Turkish Prime Minister Erdogan reportedly came to Moscow to offer Putin an exclusive arms contract to buy the newest Russian S-400 air defense missile system in exchange for Russia changing its position on Syria. Russia did not budge. Foreign Minister Sergei Lavrov told journalists on the sidelines of the Putin-Erdogan summit: “Everyone must understand that Bashar al-Assad will not leave power, and even if Russia changes its position in the Security Council this will not help.” Lavrov reiterated that Moscow “will not allow” any UN resolution that threatens sanctions or the use of force against the Assad regime (Kommersant, July 19).
The continued fighting between rebels and government forces in Damascus this week and the bombing of Damascus security headquarters that killed Syrian top military and security officials, including Defense Minister Daoud Rajha, and wounded many others on July 18 seem to have only toughened Moscow’s position on Syria. Lavrov announced that any UN resolution sanctioning or scolding the Assad regime would be tantamount to supporting “terrorists.” The Russian Foreign Ministry issued a statement condemning the Damascus bombing as an “evil deed,” stressing “the deceased were well known in Moscow and contributed greatly to developing Syrian-Russian relations.” Moscow wants the “perpetrators of the terrorist attack in Damascus” to be found and punished, expressing hope “the government and people of Syria, all true patriots” will overcome the present crisis (www.mid.ru, July 18).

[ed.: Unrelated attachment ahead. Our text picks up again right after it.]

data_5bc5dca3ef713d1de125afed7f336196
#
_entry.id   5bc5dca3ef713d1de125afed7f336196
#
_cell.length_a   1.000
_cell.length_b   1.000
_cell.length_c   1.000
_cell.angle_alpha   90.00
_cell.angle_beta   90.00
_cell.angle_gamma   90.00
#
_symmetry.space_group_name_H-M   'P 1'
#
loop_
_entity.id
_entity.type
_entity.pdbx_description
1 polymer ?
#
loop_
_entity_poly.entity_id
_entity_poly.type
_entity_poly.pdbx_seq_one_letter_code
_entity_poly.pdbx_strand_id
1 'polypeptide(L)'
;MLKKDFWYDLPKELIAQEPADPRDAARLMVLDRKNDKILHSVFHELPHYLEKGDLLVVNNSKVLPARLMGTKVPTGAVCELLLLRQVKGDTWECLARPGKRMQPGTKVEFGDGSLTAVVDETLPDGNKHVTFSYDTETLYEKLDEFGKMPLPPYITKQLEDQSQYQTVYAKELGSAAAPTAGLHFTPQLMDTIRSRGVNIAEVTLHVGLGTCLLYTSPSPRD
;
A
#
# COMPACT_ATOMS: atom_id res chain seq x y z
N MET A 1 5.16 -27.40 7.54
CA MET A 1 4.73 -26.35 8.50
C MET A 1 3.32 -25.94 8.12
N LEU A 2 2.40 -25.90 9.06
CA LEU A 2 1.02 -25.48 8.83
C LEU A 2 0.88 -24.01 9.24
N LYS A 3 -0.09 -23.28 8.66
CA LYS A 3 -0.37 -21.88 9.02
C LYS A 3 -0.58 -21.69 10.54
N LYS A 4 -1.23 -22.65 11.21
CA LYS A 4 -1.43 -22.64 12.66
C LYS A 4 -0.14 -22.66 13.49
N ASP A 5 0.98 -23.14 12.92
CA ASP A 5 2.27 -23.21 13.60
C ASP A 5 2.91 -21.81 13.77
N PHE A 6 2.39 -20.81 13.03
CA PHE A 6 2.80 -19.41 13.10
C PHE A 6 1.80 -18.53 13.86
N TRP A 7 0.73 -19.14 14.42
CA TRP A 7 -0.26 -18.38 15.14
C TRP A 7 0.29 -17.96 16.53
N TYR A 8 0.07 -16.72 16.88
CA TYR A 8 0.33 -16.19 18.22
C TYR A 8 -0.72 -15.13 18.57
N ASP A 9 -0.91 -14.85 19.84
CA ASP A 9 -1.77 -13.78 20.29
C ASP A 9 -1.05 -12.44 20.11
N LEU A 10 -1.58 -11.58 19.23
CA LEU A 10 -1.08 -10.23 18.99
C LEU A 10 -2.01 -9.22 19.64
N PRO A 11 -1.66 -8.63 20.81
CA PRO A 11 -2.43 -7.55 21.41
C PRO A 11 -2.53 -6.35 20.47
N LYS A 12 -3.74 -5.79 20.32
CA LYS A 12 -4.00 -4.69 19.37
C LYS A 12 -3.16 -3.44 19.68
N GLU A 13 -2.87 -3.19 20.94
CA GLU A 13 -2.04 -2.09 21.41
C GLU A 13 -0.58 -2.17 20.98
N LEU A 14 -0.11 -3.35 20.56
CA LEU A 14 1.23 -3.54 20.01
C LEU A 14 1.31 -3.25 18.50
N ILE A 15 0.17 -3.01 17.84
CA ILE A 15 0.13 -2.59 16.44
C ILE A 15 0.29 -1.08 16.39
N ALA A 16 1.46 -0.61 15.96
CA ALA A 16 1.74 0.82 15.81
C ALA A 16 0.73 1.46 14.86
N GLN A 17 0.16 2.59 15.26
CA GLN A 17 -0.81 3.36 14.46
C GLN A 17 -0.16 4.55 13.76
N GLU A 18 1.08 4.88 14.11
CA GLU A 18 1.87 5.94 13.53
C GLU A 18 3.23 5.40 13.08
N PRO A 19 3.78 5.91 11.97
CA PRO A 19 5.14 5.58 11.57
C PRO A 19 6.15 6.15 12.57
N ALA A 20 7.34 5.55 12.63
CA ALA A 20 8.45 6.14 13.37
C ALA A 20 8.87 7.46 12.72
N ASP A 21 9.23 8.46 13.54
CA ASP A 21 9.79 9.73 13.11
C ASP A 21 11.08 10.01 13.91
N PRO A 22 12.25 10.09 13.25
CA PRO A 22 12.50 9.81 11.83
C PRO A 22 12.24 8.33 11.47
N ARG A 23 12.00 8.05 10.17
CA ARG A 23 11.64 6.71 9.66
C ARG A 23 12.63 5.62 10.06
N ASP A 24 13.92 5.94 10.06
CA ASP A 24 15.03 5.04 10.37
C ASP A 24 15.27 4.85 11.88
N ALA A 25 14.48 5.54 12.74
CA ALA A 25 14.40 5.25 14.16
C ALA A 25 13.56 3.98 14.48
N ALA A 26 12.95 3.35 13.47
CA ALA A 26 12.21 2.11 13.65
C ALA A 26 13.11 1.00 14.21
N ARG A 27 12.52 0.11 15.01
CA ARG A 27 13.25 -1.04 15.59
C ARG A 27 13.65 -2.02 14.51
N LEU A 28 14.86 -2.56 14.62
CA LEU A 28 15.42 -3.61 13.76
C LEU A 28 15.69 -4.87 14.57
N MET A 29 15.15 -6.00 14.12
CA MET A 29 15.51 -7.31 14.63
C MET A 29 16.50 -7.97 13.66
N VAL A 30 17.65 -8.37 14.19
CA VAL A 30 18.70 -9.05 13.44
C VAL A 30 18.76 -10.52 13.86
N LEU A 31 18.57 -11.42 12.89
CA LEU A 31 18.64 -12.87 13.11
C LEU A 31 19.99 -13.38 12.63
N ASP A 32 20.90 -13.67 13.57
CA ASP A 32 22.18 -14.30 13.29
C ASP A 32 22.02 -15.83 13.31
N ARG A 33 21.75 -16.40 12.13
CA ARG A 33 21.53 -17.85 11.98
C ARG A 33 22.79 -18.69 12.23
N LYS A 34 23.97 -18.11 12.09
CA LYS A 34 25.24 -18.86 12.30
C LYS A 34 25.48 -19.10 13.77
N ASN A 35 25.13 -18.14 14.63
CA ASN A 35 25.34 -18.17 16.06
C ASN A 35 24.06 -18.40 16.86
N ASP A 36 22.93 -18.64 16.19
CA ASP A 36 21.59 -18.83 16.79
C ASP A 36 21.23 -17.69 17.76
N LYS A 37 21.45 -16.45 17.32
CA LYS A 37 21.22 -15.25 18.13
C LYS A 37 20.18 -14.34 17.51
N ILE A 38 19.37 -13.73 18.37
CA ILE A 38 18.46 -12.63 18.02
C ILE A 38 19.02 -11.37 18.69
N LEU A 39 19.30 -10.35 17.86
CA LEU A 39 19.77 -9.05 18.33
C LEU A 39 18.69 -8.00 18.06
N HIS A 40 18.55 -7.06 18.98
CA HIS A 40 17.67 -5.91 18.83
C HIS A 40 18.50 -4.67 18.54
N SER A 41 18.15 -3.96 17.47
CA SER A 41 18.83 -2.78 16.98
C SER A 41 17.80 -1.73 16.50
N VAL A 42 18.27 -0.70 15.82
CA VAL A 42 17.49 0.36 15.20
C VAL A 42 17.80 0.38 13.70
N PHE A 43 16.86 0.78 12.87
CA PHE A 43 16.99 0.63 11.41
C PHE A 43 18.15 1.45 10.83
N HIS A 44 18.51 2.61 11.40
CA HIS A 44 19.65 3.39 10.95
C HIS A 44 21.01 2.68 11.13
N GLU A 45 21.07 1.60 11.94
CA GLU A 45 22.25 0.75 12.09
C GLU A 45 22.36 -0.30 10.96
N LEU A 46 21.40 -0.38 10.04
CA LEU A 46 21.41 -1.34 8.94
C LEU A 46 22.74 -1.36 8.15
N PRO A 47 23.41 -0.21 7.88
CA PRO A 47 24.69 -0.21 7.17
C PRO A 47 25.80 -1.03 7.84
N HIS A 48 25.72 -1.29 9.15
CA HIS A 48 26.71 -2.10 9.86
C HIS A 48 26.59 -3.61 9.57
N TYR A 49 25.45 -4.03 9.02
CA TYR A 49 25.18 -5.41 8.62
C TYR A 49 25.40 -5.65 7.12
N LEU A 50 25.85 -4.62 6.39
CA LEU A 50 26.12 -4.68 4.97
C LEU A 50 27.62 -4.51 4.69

The Russian ruling elite seems to continue to live in the delusion that the majority of Syrians fully support the Assad regime, while the ongoing crisis is the result of an evil foreign conspiracy, conjured up by Washington and the Gulf Arab states together with al-Qaeda operatives. It is believed this vicious conspiracy has essentially failed due to the resilience of the al-Assad security forces and Russian, Iranian and Chinese international support. The West is believed to be desperately seeking a way out of its failed Syrian policy; and Moscow, together with the UN special envoy Kofi Annan and Tehran, may offer a face-saving formula, involving a “transition government” that would essentially leave al-Assad in power, while letting the West off the hook (RIA Novosti, July 17). “Those constant invocations that Assad must go are the result of helplessness – our Western partners do not know what to do and get emotional,” Lavrov stated (Kommersant, July 17). According to Lavrov, “Assad refuses to resign not because of Russia’s support, but because a substantial part of the Syrian nation in behind him” (RIA Novosti, July 18).
It seems Putin has given orders to continue Russia’s defiant support of the Syrian regime until the bloody end, no matter the cost. In propaganda terms, the support may continue long after al-Assad falls – in the same way as the toppling of other Moscow-friendly dictators was bemoaned as an international disaster long after their fall and demise. The Putin regime is portraying the Russian pro-democracy opposition as “foreign agents” and the unfolding security and humanitarian disaster in Syria as an example of what the West and its “agents” are preparing for Russia itself.